Thanksgiving is just around the corner, and you are probably already getting in the festive spirit. Accidents can happen over Thanksgiving and put a damper on the holiday. Follow these Thanksgiving safety tips to do your part to keep your loved ones healthy and protected.
Thanksgiving Safety Tips for Cooking
Preparing your Thanksgiving meal comes with more hazards than cooking a regular dinner because of the number of different dishes you have going at once. With multiple pans on the stove and casseroles in the oven, something is more likely to burn or spill. This can cause the house to fill with smoke or start a grease fire.
- When multiple pots are on the stove, turn the handles inwards so they aren’t sticking out. Children could reach up to grab a handle and get seriously burned.
- Set timers for all the dishes you are cooking simultaneously. This will help prevent something from burning.
- Wear short sleeves and tie back apron strings and long hair while cooking.
- Have an up-to-date fire extinguisher in the kitchen and know how to use it.
Because of the coronavirus pandemic this year, the CDC is advising taking precautions when gathering for Thanksgiving. If possible, keep your Thanksgiving guest list smaller than usual. Ideally, spend the holiday with only the people in your household. Other precautions to take are:
- Set up your Thanksgiving table outdoors if the weather allows.
- Wear masks and maintain social distancing if having people over from multiple households.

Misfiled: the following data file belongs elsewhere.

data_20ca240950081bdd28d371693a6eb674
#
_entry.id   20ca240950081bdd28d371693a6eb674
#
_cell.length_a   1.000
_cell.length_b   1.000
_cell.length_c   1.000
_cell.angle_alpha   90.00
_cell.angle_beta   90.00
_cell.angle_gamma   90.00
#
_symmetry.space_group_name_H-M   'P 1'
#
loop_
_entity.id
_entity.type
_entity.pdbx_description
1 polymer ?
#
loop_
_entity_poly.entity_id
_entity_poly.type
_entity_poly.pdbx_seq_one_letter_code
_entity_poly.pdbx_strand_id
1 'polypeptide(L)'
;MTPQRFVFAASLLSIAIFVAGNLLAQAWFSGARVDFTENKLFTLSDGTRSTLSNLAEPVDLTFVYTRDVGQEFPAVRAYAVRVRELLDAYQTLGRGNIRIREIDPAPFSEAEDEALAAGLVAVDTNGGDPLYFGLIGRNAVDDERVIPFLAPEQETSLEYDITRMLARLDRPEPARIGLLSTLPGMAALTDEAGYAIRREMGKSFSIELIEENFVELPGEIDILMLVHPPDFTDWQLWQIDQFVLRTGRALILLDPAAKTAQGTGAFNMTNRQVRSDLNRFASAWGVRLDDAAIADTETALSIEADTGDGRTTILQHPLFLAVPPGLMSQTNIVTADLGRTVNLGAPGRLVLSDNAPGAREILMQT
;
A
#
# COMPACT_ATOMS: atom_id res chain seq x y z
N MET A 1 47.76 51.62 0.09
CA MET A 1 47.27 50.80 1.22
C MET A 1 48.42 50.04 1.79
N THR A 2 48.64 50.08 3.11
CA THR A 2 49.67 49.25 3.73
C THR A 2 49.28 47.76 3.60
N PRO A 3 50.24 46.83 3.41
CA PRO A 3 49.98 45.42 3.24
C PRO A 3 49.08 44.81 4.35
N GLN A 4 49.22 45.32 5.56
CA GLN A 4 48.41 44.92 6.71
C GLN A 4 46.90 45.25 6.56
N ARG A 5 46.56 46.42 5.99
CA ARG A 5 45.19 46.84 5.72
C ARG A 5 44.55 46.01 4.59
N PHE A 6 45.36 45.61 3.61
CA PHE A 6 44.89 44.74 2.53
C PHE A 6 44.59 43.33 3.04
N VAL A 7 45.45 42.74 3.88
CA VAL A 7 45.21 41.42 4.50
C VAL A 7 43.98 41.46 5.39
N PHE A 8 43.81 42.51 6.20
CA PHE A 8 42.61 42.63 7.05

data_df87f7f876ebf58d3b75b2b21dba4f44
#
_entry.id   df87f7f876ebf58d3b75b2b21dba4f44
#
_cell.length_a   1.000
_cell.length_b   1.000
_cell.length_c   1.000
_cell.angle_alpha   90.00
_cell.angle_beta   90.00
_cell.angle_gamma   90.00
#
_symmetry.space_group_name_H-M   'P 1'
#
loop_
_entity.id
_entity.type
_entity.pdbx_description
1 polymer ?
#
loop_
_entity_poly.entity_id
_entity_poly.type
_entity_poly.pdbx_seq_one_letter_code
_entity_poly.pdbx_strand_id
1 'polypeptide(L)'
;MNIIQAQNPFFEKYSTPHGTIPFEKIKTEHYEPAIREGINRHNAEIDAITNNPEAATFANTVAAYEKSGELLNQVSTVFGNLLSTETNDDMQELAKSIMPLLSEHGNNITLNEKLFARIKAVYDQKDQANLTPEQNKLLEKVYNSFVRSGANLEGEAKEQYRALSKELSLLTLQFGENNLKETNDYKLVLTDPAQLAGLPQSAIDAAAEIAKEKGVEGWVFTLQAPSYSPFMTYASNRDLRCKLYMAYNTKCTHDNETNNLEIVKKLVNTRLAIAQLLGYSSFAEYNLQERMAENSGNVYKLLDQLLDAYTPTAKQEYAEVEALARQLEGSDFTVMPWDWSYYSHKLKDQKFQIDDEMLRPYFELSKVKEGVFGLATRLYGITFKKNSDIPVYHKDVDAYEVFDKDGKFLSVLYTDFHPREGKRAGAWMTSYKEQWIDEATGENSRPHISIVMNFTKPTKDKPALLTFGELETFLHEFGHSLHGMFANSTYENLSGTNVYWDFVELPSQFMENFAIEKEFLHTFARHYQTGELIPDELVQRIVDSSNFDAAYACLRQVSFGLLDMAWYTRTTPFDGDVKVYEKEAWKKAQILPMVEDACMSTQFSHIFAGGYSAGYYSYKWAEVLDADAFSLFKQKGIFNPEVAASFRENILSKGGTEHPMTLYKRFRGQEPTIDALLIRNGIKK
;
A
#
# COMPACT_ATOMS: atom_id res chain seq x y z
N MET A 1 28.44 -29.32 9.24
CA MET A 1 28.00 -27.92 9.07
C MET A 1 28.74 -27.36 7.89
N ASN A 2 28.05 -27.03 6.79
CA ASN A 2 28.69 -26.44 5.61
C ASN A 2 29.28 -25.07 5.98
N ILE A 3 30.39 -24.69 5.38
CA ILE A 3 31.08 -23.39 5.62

- Avoid serving finger foods and provide utensils for people to serve themselves with.
- Place hand sanitizer dispensers around the serving areas.
Thanksgiving Safety Tips and Holiday Decorations
Over the holidays, people decorate with possible fire hazards like candles and string lights. House fires are more likely to occur during the holidays than at other times of the year. Follow these Thanksgiving safety tips regarding decorations:
- Do not plug more than 2 strings of lights together. Plugging several strings of lights together is likely to overload the electrical circuit.
- Use battery-powered candles instead of traditional ones, to eliminate open flames.
- If you shop for your holiday tree at Thanksgiving, choose one that is well-hydrated instead of dry. A dry tree is more likely to be a fire hazard if it comes into contact with an open flame from the fireplace, a space heater, or a damaged electrical wire. Bend the branches of the tree to make sure they are not brittle.
You can still enjoy Thanksgiving even though it may be different than in previous years. Take the above steps to keep everyone who visits your home healthy and safe.